Friday, June 13, 2008

Rising gas prices create indigestion for commuters

With gas prices hovering at $3.89 a gallon here, creative scheduling is one resort to squeezing the most octane out of a tank.  Students attending South Texas College and the University of Texas are typically commuter students.  Most live at home and many hold down full-time jobs while attending classes.  This results in drive time to and from campus.  UTPA recently announced it would lengthen class sessions so students could attend classes on only two instead of three days of the week. (Source: The Edinburg, TX, Review, June 11, 2008)

Will work for gas 
My husband is rather casual with our yard care.  It has been several months since anyone has stopped by to ask if we'd like the lawn mowed.  It was not unusual to have two or three people stop by on a Saturday and ask for the job until my husband would take the hint and pull the lawn mower from the garage.  
People living on marginal jobs can no longer afford the gasoline to drive around town looking for day work.  Delivery jobs that depend on personal vehicles are also being hit hard.  Think pizza, newspapers.  Who will come to your house with a hot cheesy pizza when the cost to deliver it is more than the profit from the food? 
There aren't may options for mass transportation in the Valley.  The public bus system is very limited.  People must rely on getting to their destination on their own.  People living on meager salaries also tend to have older vehicles, which guzzle gas.
Even those of us with steady jobs are feeling the pinch.  I now have a little built-in gas-o-meter. On the way to do an errand this morning, I was typically day dreaming and passed the building. I had to turn around.  It irked me.  Later I accelerated to pass a slow-moving car, only to be stopped at the corner by a red light.  This stop-and-go driving burns up precious fuel.  My mental gas-o-meter calculated the costs.  I slowed down and paid attention to the road.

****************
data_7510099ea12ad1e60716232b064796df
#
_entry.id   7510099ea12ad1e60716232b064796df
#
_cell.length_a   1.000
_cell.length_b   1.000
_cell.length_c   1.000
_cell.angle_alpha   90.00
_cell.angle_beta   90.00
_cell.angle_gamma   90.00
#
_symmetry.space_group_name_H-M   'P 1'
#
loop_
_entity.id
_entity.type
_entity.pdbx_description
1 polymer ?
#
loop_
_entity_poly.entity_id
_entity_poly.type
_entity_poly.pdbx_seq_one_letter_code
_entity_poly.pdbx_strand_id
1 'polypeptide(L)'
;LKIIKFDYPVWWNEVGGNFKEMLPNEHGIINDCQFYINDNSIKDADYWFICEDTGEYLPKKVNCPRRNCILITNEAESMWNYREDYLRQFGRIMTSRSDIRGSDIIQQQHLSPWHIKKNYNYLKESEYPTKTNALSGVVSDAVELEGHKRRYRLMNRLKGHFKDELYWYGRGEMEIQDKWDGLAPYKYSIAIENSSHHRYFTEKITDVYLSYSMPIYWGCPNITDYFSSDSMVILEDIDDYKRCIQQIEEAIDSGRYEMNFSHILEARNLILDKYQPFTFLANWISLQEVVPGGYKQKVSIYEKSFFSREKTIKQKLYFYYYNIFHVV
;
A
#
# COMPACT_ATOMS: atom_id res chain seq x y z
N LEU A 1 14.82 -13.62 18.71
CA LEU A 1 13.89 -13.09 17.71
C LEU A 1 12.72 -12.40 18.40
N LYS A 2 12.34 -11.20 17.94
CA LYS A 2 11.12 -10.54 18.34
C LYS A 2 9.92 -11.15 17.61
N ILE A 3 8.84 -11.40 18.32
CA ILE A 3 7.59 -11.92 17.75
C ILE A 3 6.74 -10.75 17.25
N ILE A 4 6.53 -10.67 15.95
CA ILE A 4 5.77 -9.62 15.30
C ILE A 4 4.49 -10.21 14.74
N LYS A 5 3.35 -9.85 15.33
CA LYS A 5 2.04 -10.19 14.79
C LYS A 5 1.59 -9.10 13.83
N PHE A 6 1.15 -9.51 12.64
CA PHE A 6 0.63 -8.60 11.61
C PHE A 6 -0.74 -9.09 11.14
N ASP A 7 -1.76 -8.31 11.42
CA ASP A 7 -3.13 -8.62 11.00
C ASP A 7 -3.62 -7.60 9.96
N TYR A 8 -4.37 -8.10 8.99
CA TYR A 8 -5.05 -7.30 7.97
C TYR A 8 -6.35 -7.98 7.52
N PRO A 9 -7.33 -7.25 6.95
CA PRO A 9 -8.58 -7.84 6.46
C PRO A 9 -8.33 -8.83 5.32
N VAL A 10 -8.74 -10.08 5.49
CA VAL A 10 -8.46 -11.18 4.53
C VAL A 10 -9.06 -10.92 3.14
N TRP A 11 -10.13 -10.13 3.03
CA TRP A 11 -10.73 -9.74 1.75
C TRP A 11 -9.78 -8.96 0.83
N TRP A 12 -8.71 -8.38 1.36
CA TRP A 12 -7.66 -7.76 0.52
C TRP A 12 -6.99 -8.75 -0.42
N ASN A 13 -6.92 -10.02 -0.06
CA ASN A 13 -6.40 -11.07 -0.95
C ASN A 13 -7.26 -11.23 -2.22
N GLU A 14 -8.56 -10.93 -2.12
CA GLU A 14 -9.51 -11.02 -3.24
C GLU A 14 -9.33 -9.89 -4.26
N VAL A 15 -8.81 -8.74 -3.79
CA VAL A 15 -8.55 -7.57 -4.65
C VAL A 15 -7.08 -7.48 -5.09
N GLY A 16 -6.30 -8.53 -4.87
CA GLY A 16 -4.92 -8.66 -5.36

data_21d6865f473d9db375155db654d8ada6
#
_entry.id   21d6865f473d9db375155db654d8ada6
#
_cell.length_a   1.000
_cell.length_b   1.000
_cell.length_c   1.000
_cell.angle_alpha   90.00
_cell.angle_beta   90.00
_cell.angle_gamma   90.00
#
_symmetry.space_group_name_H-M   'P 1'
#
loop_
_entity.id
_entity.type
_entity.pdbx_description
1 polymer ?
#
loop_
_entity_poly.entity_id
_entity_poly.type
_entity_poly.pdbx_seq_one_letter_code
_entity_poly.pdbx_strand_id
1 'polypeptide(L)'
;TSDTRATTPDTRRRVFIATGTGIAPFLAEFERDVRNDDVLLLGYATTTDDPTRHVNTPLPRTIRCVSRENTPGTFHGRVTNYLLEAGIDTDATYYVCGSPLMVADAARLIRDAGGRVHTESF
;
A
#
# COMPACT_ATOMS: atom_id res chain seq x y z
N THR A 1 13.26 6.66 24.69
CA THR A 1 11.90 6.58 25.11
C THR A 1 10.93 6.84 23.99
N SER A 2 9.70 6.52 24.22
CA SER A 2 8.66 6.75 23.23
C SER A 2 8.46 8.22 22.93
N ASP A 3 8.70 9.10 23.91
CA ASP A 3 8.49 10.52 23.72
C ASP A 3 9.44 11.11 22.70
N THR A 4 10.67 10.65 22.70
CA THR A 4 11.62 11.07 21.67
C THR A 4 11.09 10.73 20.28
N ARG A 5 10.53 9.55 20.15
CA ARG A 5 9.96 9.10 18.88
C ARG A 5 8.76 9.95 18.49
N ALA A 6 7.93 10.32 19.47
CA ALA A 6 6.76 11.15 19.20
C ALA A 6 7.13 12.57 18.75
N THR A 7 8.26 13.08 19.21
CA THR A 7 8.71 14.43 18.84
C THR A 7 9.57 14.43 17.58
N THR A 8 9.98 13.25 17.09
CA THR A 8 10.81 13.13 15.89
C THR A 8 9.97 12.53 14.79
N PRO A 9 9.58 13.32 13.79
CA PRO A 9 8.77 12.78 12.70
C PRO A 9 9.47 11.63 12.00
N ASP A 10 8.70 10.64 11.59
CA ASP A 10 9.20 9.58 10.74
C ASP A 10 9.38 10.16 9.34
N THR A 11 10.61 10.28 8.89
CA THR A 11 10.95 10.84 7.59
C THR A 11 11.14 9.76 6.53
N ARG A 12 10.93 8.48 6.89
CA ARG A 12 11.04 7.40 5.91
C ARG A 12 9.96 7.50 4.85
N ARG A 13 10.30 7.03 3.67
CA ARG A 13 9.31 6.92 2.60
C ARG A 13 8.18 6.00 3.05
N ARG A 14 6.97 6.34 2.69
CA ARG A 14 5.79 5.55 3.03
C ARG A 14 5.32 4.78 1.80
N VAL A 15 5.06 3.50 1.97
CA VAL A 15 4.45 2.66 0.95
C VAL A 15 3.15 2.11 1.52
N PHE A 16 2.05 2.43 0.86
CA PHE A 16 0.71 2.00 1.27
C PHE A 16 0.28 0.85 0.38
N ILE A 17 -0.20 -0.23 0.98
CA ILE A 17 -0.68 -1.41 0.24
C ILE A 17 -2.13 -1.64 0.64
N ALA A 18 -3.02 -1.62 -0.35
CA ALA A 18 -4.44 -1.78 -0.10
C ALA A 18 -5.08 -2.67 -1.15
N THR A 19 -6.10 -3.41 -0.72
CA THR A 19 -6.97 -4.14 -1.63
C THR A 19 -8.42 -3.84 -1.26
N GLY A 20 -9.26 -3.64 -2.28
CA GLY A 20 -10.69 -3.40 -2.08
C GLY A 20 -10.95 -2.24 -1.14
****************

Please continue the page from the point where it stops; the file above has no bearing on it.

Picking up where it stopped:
Now You Want to Conserve Natural Resources
or tips for conserving gasoline
1.  Walk or ride a bike.  Bicycles are flying off the shelves at Wal-Mart.  It isn't Christmas so it's probably one remedy to cutting down on driving. 
2.  Save driving time by grouping errands so you can do them at the same time.  Do errands on the way to and from work.  
3.  Consider a staycation.  Stay-at-home vacations are a sensible alternative to high plane tickets and expensive road trips.  Leave the Suburban in the suburbs.  Leave the Explorer on the driveway while you have fun inside.  If cabin fever hits and you absolutely have to get out, take a day trip to explore the local sites you never have time to visit.  When was the last time you took the family to the local museum or library?
4.  Avoid rush hour.  Stop-and-go traffic is hard on gas mileage.  (Day dreaming just prolongs trips.)
5.  Speed kills - your wallet.  According to the Department of Energy, you lose 7 percent efficiency for every 5 mph you drive over 65 mph. 
6. Buy a locking gas cap.  A co-worker's mom had her tank syphoned dry at a hospital parking lot.  This is a new criminal activity for this area so maybe crime rates are increasing.

For more tips, check out "Easy ways to conserve gas" listed to the left.

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